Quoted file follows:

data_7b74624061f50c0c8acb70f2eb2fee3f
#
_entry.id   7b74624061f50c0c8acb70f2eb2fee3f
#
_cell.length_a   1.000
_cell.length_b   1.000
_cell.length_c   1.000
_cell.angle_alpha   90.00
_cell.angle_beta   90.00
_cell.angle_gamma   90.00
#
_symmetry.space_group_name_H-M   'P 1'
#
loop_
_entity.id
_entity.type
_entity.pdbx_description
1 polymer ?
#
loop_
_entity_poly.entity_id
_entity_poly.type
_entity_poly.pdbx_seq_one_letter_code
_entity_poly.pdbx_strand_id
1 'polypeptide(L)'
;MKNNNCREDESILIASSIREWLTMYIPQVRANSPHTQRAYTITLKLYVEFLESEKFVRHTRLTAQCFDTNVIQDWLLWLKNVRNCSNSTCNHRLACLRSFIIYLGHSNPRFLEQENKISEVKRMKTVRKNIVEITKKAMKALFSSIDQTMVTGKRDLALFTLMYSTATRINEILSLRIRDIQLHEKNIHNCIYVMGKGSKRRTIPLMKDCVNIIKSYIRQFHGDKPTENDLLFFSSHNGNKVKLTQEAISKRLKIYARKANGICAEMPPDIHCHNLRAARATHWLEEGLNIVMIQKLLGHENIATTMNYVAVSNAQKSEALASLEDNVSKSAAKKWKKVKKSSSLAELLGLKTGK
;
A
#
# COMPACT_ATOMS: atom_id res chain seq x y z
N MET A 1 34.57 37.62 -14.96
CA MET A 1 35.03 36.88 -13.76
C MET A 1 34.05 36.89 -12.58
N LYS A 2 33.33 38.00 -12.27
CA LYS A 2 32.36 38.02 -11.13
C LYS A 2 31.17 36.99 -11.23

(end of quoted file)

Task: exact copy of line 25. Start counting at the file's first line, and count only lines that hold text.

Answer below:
1 'polypeptide(L)'